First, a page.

by Peter G. Sánchez
A new springtime has begun in South Jersey, and during the closing Mass of the historic Convocation of Catholic Leaders: The Joy of the Gospel in South Jersey at Harrah’s Waterfront Conference Center in Atlantic City last week, the Bishop of Camden evoked the national pastime, baseball, that is back in swing.
Bishop Dennis Sullivan celebrates Mass in Harrah’s Waterfront Conference Center, Atlantic City on March 26, the first full day of the Convocation of Catholic Leaders: The Joy of the Gospel in South Jersey. The four-day event was planned as both a celebration of the faith and a call to missionary discipleship that will have practical results in parish life. In attendance were teams from every parish in the Diocese of Camden.
“Today is opening day for your church,” Bishop Dennis Sullivan proclaimed to the approximately 800 clergy, religious and lay leaders in attendance for the four-day gathering.
“We have spent the last four days listening to many voices who have come here to speak to us and listening to one another in our breakout sessions and at our parish tables,” he continued.
“Now it is time to … walk as missionary disciples … to walk as leaders … so that our Catholic Church in South Jersey may flourish with the joy of the Gospel.”
The event’s roots go back to Pope Francis’ 2013 apostolic exhortation, Evangelii Gaudium (“Joy of the Gospel”) which called the faithful “to embark upon a new chapter of evangelization marked by this joy, while pointing out new paths for the church’s journey in years to come.”
Four years later, in July 2017, a national convocation inspired by this document took place in Orlando, Florida, organized by the United State Conference of Catholic Bishops, with speakers and workshops creating a fertile soil for missionary discipleship throughout the United States.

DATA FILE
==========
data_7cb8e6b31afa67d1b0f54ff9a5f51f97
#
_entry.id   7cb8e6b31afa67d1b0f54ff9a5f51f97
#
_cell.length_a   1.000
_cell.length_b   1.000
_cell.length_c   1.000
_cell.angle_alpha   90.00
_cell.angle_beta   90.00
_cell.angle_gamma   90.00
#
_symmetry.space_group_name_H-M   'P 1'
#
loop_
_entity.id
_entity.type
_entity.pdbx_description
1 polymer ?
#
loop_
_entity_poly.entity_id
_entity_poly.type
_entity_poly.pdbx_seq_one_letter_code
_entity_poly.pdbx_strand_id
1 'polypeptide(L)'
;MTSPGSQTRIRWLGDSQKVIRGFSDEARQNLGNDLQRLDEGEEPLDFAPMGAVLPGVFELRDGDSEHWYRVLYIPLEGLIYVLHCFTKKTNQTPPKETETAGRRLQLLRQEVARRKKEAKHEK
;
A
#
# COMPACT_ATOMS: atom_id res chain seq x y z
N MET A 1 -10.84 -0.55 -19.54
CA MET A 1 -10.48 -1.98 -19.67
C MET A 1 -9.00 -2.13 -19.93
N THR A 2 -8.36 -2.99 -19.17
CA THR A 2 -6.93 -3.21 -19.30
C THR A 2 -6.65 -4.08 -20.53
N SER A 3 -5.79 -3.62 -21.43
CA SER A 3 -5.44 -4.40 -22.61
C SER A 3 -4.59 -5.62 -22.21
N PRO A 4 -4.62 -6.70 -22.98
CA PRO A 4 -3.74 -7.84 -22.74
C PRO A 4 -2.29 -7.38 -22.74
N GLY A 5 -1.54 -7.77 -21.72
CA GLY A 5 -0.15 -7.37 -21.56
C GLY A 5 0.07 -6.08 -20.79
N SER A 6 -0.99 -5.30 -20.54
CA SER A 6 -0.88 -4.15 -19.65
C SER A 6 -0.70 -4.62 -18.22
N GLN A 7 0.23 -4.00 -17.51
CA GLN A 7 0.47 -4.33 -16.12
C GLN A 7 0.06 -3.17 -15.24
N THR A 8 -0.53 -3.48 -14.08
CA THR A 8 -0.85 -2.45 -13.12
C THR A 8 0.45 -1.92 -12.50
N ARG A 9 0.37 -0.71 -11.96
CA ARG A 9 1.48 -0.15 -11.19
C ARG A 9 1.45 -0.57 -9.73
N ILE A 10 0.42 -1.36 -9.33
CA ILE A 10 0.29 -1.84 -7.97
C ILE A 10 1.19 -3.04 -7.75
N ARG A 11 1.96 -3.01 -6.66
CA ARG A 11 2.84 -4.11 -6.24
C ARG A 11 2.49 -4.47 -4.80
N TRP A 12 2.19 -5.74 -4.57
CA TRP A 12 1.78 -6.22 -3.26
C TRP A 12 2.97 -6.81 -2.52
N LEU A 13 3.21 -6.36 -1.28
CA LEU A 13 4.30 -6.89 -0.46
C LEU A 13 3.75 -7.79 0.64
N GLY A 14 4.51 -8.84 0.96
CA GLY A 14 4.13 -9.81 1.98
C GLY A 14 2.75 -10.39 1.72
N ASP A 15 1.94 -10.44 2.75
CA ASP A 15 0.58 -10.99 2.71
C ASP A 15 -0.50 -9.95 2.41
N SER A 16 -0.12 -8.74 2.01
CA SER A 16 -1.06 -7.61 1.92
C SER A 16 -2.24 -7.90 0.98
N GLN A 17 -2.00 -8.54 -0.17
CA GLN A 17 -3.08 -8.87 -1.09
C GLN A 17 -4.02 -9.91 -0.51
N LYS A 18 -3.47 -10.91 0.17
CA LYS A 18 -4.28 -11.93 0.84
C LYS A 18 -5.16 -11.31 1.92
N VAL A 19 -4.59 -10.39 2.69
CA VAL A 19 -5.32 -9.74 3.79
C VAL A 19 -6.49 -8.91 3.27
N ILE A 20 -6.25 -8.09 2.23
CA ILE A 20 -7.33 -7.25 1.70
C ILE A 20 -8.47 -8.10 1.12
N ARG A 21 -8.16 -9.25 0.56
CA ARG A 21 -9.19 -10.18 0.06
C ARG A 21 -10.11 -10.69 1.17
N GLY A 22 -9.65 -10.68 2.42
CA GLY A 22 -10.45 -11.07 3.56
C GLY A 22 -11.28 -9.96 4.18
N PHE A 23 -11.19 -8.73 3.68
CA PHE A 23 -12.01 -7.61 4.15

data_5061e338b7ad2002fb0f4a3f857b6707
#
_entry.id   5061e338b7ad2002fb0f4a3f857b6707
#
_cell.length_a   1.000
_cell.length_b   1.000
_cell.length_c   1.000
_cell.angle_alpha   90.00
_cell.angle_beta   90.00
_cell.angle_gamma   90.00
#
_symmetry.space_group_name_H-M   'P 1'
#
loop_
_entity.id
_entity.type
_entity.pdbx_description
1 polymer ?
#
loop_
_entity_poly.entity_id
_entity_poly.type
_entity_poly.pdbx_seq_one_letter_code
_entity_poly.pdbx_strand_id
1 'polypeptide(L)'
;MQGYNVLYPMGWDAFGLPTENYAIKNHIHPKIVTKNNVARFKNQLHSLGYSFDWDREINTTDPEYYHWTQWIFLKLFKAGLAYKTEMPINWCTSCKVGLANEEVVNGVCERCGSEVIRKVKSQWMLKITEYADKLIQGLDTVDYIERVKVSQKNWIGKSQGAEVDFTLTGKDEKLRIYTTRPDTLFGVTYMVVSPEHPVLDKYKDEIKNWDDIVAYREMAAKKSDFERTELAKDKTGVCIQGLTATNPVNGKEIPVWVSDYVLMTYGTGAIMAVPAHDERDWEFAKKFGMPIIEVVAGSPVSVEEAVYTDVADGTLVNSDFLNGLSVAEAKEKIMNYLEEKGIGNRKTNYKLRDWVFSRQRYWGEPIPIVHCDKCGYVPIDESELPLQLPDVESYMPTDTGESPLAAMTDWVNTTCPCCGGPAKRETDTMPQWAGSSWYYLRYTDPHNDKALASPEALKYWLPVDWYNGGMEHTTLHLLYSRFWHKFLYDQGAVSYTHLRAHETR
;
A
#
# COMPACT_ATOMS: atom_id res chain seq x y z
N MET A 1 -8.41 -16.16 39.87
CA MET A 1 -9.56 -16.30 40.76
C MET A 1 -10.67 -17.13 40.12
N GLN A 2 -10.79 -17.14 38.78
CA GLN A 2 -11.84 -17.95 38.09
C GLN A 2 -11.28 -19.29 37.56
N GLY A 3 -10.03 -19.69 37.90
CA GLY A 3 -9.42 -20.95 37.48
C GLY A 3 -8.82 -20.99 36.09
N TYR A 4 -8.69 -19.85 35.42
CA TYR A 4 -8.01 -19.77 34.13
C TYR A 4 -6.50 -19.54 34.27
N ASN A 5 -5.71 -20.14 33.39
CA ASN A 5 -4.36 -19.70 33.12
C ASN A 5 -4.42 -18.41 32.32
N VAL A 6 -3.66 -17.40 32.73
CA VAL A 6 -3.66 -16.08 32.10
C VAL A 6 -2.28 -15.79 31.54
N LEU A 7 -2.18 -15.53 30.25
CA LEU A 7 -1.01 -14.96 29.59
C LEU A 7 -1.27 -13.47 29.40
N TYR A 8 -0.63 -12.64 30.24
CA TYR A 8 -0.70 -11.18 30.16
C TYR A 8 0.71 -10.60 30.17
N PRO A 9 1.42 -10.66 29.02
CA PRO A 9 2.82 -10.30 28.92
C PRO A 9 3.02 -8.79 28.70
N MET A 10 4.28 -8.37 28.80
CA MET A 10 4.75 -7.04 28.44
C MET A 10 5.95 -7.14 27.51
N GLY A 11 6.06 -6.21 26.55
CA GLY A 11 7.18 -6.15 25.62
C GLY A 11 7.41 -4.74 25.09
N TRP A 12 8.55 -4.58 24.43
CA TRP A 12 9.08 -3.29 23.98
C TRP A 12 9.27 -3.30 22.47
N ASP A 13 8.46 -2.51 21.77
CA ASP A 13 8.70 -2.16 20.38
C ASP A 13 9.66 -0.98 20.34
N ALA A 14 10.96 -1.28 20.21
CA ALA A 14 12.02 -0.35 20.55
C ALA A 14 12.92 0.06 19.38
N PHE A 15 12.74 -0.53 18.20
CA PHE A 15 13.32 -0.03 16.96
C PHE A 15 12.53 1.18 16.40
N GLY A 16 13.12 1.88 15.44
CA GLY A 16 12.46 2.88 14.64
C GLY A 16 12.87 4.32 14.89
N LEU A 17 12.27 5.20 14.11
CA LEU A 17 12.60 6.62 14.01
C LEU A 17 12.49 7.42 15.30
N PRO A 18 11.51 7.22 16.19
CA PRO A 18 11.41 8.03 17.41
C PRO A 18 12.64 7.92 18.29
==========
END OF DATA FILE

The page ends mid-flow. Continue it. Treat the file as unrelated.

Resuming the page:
Bishop Sullivan and 23 other delegates from South Jersey who traveled to Florida, enthusiastically brought back seeds for cultivation in the Diocese of Camden, and quickly readied the ground for the March 25-28 program, which hosted parish teams from each of its 63 parishes.
Passionate national speakers, inspiring local witness talks, and rousing praise and worship combined with parish fellowship and empowering workshops for one combustible atmosphere, burning brightly with the joy and peace that come from a transformative encounter God’s love.
The diversity of the Catholic Church of South Jersey was on full display in Atlantic City, with the young and the seasoned sharing thoughts in the hallways, and Caucasian, African-American, Hispanic, Filipino and other delegates breaking bread together at meals and during the liturgy.
“This conference has opened up my eyes, in faith, to do more,” said 25-year-old Van Roa, a delegate from Saint Katharine Drexel in Egg Harbor Township, on Thursday afternoon, a few hours after the final plenary presentation by Christopher Lowney, a writer, public speaker and leadership consultant whose book, “Everybody Leads,” was required reading for all delegates in advance of the convocation.
“People need to see the work of the Lord in us,” Lowney said, stressing the importance of “intentional leadership.” As well, he urged participants to not be afraid to step out of their comfort zones, past their familiar places and faces, to evangelize.
“Get your shoes dirty for Jesus,” Lowney exclaimed.
Gary Wiley, from Saint Peter Parish in Merchantville, sees his parish doing just that.
“The hard work is just starting,” but he and his church community are ready to dig in and cultivate the soil, he said.